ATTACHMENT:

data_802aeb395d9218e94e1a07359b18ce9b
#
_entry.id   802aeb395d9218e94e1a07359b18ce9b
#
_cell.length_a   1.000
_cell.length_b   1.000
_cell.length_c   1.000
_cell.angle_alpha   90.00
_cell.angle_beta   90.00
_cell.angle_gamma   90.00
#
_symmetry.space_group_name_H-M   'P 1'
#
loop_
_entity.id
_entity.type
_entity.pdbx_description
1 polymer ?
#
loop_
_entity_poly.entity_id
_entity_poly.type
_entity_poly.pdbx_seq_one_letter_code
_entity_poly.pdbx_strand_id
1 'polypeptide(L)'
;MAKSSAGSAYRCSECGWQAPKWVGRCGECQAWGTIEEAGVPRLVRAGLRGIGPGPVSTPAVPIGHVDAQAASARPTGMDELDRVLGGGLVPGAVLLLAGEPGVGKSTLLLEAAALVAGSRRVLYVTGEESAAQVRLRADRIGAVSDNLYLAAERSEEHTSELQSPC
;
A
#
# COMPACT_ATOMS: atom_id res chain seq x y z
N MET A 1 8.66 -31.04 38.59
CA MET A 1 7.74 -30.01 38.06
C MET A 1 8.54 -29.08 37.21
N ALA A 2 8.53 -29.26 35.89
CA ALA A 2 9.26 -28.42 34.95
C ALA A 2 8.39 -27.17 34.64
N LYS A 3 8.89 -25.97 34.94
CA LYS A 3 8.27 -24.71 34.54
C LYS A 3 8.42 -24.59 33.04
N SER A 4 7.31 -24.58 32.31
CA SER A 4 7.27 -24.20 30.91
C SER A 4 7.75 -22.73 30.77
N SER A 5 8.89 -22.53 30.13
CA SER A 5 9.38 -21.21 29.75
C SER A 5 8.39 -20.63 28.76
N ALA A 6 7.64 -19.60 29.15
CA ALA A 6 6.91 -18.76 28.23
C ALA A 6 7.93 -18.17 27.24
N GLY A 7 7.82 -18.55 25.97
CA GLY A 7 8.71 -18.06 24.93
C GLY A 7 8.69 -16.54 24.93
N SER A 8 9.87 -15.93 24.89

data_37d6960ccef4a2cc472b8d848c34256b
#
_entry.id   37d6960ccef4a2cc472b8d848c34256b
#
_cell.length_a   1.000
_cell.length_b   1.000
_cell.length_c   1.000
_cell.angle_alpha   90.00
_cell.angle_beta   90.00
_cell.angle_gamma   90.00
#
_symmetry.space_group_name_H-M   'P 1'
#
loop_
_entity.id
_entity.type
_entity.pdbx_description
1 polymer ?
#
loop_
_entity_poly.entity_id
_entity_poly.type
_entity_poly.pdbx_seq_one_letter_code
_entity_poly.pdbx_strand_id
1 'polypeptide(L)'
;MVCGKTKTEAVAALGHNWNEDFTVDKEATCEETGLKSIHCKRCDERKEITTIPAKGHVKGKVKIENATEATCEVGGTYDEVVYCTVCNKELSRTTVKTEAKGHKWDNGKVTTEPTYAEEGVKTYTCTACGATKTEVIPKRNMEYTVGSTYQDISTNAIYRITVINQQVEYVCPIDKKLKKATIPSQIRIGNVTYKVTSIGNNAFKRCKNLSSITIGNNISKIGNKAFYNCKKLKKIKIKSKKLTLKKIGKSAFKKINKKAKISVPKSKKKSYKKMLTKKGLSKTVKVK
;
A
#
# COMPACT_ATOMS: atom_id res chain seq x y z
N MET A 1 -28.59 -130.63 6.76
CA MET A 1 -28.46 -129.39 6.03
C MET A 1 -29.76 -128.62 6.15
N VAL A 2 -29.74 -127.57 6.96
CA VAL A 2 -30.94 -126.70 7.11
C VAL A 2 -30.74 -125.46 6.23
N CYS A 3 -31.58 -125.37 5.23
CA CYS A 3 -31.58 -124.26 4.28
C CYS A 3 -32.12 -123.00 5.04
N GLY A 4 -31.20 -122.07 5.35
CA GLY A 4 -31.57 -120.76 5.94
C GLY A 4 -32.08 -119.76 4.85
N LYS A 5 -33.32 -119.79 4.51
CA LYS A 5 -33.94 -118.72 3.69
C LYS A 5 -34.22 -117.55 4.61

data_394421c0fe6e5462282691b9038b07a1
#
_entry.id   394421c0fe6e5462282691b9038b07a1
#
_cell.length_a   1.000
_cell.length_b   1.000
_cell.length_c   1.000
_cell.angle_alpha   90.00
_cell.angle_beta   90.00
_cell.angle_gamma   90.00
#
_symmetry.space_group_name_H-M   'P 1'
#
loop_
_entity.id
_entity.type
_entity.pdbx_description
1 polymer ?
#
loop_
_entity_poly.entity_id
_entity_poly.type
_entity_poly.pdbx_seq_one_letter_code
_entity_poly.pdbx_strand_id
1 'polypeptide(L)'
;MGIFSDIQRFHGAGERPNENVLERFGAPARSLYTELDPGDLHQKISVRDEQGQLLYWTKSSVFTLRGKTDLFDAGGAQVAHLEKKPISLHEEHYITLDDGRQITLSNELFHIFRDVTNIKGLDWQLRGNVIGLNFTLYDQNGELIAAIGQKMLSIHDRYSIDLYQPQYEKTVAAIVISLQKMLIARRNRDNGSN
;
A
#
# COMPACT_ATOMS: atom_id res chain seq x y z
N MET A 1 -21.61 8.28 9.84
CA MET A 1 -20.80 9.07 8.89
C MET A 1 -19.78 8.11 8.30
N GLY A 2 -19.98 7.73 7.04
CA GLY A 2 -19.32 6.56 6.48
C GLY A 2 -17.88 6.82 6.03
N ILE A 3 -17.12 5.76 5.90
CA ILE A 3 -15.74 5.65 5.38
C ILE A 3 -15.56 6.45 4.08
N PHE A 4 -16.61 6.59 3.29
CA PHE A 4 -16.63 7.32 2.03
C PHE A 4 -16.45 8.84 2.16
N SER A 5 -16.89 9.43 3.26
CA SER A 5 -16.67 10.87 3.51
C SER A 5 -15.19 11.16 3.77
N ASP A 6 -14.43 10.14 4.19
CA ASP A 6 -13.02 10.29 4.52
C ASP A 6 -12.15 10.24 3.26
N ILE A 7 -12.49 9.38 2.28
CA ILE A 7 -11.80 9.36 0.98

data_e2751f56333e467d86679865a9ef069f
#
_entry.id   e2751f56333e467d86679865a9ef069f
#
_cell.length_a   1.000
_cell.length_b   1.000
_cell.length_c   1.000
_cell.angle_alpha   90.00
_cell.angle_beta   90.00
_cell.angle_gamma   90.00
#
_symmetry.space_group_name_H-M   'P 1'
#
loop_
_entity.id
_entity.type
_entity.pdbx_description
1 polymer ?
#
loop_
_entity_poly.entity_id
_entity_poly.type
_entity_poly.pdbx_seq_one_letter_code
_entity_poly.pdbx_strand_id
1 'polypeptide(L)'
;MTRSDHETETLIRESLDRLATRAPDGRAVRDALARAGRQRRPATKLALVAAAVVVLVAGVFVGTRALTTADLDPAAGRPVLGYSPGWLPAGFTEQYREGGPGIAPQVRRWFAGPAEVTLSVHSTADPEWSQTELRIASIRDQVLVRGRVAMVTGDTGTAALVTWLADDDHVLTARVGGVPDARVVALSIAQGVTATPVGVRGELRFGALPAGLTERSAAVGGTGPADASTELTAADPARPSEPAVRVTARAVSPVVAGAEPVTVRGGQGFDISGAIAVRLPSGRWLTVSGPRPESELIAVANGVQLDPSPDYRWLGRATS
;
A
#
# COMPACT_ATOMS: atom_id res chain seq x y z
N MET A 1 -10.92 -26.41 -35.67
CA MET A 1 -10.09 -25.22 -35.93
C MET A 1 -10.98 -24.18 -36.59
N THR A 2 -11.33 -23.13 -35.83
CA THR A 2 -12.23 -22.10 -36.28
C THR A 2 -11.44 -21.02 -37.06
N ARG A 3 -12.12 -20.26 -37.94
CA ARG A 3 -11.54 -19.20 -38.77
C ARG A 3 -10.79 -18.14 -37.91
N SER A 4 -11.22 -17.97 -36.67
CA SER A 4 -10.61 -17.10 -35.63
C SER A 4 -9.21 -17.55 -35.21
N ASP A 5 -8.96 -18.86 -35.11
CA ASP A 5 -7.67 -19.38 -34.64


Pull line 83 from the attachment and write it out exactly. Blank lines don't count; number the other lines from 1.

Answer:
N MET A 1 -28.59 -130.63 6.76